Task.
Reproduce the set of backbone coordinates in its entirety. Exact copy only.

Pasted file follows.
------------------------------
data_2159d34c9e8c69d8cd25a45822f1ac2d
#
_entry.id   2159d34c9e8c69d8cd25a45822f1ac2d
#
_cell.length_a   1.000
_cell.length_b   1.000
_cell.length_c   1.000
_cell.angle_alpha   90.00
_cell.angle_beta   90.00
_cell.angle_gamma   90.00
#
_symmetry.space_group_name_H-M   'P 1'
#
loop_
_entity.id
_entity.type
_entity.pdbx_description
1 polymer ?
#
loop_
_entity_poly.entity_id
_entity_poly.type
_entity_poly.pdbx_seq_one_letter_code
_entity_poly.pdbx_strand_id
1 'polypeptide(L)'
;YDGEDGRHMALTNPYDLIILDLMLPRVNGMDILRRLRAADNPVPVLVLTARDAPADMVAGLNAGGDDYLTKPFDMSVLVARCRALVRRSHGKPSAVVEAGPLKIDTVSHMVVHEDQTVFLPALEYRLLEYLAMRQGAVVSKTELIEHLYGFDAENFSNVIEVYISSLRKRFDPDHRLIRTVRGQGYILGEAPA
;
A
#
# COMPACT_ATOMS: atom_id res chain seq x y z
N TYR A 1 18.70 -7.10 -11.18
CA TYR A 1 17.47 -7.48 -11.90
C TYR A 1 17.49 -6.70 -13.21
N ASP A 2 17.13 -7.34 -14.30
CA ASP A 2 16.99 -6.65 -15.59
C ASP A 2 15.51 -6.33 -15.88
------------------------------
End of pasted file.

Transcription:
data_2159d34c9e8c69d8cd25a45822f1ac2d
#
_entry.id   2159d34c9e8c69d8cd25a45822f1ac2d
#
_cell.length_a   1.000
_cell.length_b   1.000
_cell.length_c   1.000
_cell.angle_alpha   90.00
_cell.angle_beta   90.00
_cell.angle_gamma   90.00
#
_symmetry.space_group_name_H-M   'P 1'
#
loop_
_entity.id
_entity.type
_entity.pdbx_description
1 polymer ?
#
loop_
_entity_poly.entity_id
_entity_poly.type
_entity_poly.pdbx_seq_one_letter_code
_entity_poly.pdbx_strand_id
1 'polypeptide(L)'
;YDGEDGRHMALTNPYDLIILDLMLPRVNGMDILRRLRAADNPVPVLVLTARDAPADMVAGLNAGGDDYLTKPFDMSVLVARCRALVRRSHGKPSAVVEAGPLKIDTVSHMVVHEDQTVFLPALEYRLLEYLAMRQGAVVSKTELIEHLYGFDAENFSNVIEVYISSLRKRFDPDHRLIRTVRGQGYILGEAPA
;
A
#
# COMPACT_ATOMS: atom_id res chain seq x y z
N TYR A 1 18.70 -7.10 -11.18
CA TYR A 1 17.47 -7.48 -11.90
C TYR A 1 17.49 -6.70 -13.21
N ASP A 2 17.13 -7.34 -14.30
CA ASP A 2 16.99 -6.65 -15.59
C ASP A 2 15.51 -6.33 -15.88